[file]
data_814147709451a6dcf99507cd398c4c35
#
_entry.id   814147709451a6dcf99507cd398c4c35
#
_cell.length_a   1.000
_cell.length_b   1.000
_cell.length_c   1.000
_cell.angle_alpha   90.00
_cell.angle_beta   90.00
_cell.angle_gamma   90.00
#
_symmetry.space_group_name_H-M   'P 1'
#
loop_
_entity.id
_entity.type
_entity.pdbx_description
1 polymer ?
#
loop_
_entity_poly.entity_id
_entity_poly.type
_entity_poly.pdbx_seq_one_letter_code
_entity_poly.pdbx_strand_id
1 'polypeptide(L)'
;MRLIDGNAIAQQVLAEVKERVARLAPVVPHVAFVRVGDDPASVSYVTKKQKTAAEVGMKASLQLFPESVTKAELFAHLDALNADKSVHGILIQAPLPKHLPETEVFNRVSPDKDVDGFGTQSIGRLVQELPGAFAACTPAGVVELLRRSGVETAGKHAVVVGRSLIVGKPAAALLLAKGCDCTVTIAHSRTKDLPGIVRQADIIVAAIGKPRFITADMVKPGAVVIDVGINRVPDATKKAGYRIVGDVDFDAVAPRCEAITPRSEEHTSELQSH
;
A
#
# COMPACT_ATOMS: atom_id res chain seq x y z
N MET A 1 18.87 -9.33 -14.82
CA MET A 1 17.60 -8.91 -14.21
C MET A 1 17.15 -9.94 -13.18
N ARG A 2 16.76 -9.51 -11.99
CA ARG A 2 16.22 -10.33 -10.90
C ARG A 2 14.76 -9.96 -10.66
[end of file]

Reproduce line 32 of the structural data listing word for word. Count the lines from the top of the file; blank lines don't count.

CA MET A 1 17.60 -8.91 -14.21